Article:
An athlete’s goal is always to win, but most importantly to win at the end of the season– leaving that year’s season behind with a bang, not a fizzle. And, boys’ golf did just that by winning their final tournament of the year, Pride of Parker, against rivals Ponderosa and Chaparral.
They played the Pride of Parker tournament at Spring Valley in Elizabeth on Sept. 28. The tournament started early that morning, with a shotgun tee off at 7:13. The players met early that Friday morning in the mist and fog of a cold fall day.
Even though that morning represented the many fall days to come for other fall sports, it was the last of the fall days these Titans would be playing. Golf often starts before school does and ends before all of the other fall sports. But does that mean that golfers spend less time playing, practicing, and working?
“I practice about 28 hours a week. Especially in the summer,” said varsity captain, senior Beau Hombach. “And that’s not including actually going out and playing. That’s just range time.”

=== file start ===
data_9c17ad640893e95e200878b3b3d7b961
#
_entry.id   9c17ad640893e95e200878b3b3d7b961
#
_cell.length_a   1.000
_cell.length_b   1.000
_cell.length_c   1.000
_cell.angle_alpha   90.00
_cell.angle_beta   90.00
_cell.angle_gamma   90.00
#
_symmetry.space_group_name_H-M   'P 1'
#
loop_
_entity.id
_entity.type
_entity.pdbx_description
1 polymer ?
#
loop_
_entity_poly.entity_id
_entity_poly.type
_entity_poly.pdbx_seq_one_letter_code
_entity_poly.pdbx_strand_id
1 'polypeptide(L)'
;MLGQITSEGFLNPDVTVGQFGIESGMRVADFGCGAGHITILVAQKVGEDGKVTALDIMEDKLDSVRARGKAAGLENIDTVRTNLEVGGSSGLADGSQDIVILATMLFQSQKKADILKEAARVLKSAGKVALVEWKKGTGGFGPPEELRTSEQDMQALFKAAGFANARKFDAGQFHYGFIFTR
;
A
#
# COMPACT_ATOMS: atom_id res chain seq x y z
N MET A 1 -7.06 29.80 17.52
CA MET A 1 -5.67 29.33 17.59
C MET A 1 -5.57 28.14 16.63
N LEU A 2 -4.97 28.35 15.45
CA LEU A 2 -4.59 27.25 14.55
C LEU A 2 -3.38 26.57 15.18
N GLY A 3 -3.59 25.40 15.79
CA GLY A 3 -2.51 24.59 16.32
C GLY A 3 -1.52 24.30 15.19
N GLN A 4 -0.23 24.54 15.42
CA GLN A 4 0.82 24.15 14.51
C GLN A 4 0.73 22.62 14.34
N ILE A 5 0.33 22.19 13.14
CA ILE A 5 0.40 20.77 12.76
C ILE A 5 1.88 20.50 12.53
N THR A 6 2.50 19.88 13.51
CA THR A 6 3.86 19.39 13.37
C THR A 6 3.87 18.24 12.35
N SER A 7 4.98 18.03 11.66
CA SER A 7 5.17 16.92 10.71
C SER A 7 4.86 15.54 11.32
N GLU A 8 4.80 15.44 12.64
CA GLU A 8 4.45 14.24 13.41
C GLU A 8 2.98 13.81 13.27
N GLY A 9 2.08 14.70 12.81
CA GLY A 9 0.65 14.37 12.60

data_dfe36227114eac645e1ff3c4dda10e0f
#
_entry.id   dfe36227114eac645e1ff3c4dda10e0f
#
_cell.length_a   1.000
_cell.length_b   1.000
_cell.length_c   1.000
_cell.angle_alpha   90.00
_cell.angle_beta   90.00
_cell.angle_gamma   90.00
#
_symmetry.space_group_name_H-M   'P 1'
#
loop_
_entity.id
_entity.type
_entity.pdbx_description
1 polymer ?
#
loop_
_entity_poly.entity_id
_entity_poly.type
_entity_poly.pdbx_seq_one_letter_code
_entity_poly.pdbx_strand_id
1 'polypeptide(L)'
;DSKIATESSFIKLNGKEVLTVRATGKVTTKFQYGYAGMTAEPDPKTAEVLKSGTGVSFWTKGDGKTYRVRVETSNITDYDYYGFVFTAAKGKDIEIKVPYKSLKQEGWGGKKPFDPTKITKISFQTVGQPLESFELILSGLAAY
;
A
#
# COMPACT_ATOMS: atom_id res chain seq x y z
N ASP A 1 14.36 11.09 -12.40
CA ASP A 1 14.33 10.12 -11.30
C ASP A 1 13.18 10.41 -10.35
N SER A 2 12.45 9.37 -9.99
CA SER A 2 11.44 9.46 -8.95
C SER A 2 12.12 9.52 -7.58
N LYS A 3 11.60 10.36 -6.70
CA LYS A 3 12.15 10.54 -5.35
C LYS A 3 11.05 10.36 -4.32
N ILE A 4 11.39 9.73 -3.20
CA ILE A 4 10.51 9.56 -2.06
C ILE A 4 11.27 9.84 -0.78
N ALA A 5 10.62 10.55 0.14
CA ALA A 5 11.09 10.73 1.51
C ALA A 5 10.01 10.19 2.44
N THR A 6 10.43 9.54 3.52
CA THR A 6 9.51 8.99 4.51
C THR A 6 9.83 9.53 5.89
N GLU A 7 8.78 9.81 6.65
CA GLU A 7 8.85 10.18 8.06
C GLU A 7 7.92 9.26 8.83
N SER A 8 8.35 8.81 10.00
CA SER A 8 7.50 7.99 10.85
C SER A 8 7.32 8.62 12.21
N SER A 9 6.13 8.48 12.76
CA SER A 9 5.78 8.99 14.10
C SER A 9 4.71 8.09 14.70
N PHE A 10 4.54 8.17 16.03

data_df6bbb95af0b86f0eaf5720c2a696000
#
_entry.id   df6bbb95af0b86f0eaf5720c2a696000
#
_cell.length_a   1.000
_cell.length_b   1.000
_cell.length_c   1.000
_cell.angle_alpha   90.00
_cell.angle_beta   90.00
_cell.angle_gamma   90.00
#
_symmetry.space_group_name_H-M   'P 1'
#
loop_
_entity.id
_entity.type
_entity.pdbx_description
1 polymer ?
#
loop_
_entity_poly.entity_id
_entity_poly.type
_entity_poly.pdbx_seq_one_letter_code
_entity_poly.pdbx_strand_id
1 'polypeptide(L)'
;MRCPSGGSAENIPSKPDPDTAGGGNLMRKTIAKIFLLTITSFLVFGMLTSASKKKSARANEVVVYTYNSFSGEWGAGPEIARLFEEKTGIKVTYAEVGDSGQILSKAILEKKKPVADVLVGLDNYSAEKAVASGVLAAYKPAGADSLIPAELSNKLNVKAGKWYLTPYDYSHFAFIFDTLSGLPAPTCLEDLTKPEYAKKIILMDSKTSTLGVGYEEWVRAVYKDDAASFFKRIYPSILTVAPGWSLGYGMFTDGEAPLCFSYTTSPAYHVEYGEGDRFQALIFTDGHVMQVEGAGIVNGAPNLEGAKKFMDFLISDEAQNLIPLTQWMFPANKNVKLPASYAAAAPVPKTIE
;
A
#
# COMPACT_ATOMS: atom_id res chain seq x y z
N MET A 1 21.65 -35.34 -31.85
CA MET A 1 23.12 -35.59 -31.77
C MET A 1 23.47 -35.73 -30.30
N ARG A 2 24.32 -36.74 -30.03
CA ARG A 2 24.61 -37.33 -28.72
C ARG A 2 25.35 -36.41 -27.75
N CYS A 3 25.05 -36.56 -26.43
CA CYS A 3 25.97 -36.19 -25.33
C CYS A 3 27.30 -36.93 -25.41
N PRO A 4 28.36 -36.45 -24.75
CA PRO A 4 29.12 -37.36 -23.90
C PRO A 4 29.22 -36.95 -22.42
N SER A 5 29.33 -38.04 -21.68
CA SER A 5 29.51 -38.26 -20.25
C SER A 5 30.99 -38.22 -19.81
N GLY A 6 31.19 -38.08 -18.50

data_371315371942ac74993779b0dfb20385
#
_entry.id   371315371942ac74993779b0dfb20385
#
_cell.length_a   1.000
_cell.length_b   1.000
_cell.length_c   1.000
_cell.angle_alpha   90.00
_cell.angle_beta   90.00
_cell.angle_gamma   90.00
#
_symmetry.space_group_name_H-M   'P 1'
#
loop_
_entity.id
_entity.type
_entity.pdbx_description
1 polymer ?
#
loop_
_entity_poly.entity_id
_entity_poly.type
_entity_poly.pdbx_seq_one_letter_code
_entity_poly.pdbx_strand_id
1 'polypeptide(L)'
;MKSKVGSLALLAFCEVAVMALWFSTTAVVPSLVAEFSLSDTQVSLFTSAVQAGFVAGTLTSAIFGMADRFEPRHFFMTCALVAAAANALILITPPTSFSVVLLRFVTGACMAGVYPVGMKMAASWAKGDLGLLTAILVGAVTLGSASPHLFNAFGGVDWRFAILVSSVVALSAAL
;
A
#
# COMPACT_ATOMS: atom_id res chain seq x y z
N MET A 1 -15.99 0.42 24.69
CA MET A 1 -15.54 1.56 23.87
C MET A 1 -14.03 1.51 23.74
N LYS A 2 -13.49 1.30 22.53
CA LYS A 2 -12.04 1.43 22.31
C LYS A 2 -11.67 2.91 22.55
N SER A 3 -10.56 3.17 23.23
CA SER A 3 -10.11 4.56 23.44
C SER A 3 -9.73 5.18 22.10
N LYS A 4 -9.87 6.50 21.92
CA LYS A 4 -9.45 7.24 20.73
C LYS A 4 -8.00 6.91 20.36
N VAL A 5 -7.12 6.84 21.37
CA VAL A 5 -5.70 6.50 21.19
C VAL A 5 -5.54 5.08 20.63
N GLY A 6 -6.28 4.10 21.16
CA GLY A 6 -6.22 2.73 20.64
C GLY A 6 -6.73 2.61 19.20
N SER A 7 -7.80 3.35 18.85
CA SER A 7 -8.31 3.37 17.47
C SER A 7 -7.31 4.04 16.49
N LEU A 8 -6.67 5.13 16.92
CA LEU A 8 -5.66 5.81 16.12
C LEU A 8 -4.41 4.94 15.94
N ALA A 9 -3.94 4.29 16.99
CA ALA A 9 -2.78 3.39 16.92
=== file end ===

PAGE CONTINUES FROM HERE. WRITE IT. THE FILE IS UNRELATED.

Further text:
A typical round of golf is 18 holes, which takes about five hours to play. Golfers spend countless hours on the course, hoping to shed a stroke or two off their score.
“It’s the most mentally demanding sport you’ll ever play,” said Hombach. “And it looks really easy until you actually pick up a club and try it.”
This year proved to be especially successful for Titan golf.
“We had some of our best place finishes this year. [We had] three sixth place [tournament] finishes, [whereas] in previous years we only had one sixth place finish,” said golf coach and English teacher Jay Nelson. “We finished sixth at regionals, which was also our highest ever.”
Even though the small team didn’t have any players qualify for state this season, Nelson has high hopes for the team.
“We’re looking forward to the future,” Nelson said. “We’re only losing two of twelve [players]. I’m thinking we’re going to be top five.”
One of the two seniors leaving Legend’s golf family is Hombach. The senior has been playing golf for three years.
“I never really took it seriously until sophomore year because I realized I have a talent for it,” Hombach said. “I’ve always loved the sport.”
Hombach plans to play college golf and would like to get a PGA tour card, but he knows it’s a long road, and simply says: “Golf is a rollercoaster.”
This is a roller coaster, however, that will be on the uphill for several years to come.
“I’m excited to hear about [my teammates] in a few years when they’re all seniors and playing really well,” said Hombach.